Mayor Steve Myers said he’s considering asking aldermen to contract with a qualified engineering firm to perform an overall evaluation of the city’s aging sewer system, including lines, lift stations and the sewage lagoon.

Myers discussed the system with The Missourian after Alderman Ed Gass, former public works director, voiced concerns at the May 15 board of aldermen meeting. Gass said needed maintenance on the sewer system was being postponed too long.

Gass is concerned not only that repairs are not being made, but that the city did not know the best remedy or the cost of needed repairs.

“We have to figure out what it’s going to cost us to fix this,” he said.

Gass suggested assigning an engineer to study the needs at lift station 2 where occasional heavy inflow causes wastewater to surge out of the manhole and flow into the nearby creek untreated.

The infiltration and inflow (I&I) appears to be storm water that enters the Brush Creek Sewer District lines and is deposited into the Pacific system.

Speaking at the same meeting, City Administrator Steve Roth also said the surge at the manholes is unacceptable and must be remedied.

Gass said there are several different remedies that could reduce the amount of wastewater going into the lift station, but an engineer is needed to determine how effective each remedy would be and what it would cost.

“We can only fix what we can afford to fix,” he said. “But we need to know what the cost is going to be.”

Gass has suggested excavating a detention pond to take the excess flow that usually occurs following heavy rain and allow the collected wastewater to flow into the lines slowly when the rain recedes.

He also wants the city to look into the cost of extending a direct line from the Brush Creek inflow area to the lagoon, bypassing the lift station.

“What that would do is eliminate the wastewater backing up into basements in the Cedars subdivision,” he said. “Those people have been plagued with wastewater backing into their basements for several years.”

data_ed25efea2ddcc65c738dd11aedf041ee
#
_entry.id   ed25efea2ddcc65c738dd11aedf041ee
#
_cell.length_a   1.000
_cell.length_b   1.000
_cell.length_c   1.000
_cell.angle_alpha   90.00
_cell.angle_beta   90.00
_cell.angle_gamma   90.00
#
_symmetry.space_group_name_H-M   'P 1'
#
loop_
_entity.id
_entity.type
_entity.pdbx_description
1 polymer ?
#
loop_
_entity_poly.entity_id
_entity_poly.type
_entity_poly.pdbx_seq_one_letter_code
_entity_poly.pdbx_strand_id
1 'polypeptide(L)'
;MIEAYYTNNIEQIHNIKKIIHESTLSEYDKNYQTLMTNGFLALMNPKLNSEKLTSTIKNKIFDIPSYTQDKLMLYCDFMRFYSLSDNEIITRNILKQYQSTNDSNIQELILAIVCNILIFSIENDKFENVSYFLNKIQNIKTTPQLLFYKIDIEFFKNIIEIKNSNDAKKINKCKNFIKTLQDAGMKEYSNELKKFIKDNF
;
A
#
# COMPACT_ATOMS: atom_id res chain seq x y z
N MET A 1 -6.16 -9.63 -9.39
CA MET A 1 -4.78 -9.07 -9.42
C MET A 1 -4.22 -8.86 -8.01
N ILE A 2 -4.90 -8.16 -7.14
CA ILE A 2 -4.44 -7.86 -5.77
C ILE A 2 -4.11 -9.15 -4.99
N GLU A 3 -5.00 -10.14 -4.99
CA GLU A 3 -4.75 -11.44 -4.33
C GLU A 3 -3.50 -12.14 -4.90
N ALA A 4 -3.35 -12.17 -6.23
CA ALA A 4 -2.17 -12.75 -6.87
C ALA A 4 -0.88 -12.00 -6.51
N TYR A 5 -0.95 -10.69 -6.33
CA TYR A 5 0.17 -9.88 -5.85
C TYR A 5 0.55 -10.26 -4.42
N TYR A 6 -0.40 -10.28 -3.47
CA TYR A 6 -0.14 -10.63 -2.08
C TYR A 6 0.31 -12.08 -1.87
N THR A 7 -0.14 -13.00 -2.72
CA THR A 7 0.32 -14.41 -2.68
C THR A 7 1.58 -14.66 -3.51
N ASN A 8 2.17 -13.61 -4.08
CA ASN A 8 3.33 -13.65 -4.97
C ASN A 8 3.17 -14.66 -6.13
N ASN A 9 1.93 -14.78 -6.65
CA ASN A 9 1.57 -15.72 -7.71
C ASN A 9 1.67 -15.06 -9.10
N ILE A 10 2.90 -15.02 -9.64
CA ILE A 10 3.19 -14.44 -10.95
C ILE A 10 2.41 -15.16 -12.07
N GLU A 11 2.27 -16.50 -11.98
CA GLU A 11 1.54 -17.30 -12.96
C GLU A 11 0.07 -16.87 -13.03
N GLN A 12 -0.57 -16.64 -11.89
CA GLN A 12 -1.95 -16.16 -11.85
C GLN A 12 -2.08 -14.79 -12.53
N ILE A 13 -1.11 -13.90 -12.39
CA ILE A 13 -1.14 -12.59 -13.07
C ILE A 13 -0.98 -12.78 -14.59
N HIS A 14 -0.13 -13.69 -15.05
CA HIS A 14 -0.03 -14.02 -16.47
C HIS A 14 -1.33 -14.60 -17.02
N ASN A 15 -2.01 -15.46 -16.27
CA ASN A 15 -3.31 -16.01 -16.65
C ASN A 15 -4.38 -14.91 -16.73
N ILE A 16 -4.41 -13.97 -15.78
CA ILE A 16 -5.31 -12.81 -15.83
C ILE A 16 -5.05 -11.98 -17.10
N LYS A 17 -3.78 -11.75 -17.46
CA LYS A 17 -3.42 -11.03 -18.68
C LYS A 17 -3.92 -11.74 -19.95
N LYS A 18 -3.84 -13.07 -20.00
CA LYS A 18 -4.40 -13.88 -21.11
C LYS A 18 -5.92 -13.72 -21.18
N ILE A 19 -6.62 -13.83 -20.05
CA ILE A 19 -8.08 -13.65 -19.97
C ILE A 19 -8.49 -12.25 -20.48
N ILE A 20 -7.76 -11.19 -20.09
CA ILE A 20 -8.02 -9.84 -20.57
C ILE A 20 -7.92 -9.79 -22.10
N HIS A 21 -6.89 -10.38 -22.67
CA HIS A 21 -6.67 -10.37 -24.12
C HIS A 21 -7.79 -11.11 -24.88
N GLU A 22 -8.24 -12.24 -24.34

Myers said he has discussed Gass’ concerns with Roth and the two are in agreement that an overall plan is needed, rather than one step at a time.

“We (Myers and Roth) believe that the best approach is to hire an engineer to do an overall evaluation of the entire sewer system,” Myers said.

The mayor said Roth is reviewing the experience of several engineering firms to determine which might be best suited to study the Pacific system. A request for engineering services would have to be approved by the board of aldermen.

The city has faced extensive repairs at the city sewage lagoon following two recent floods that washed out a great deal of the lagoon infrastructure.

The city’s wastewater treatment facility (WWTF), located on South Denton Road, flooded in December 2015 and April-May 2017.

The 2015 flood destroyed the UV disinfectant equipment and severely damaged the existing aeration system. The repairs are eligible for Federal Emergency Management Agency (FEMA) disaster funding.

The four-cell, aerated lagoon system treats approximately 1 million gallons of wastewater per day, but it’s designed and has a DNR permit to treat 2 million gallons per day.

The lagoon does not perform to full capacity due to the build up of sludge in all four cells.

Two cells in particular, cell 1 and cell 2, have been slated for sludge removal. Combined, the two cells contain more than 8,600 tons of dry sludge, which will be removed and stored in an unused cell for later.

It will be the first sludge removal since the sewage lagoon went into operation and promises to greatly increase performance of the system.

Bartlett & West, Jefferson City, created a wastewater master plan, which aldermen approved in February 2017.

“It is a complicated system and our biggest problem is that we (mayor and aldermen) do not know enough about how everything works,” Myers said. 

The mayor hosted a tour of the lagoon April 18 as the first in a series of visits by officials to learn the ins and outs of city operations.

Public Works Commissioner Robert Brueggemann led the tour explaining how the lagoon aeration system takes waste water through a screening process and sends it through aerated cells and ultra violet rays before it is clean enough to be released into the Meramec River.

Myers said he plans similar tours at the city’s sewer system lift stations.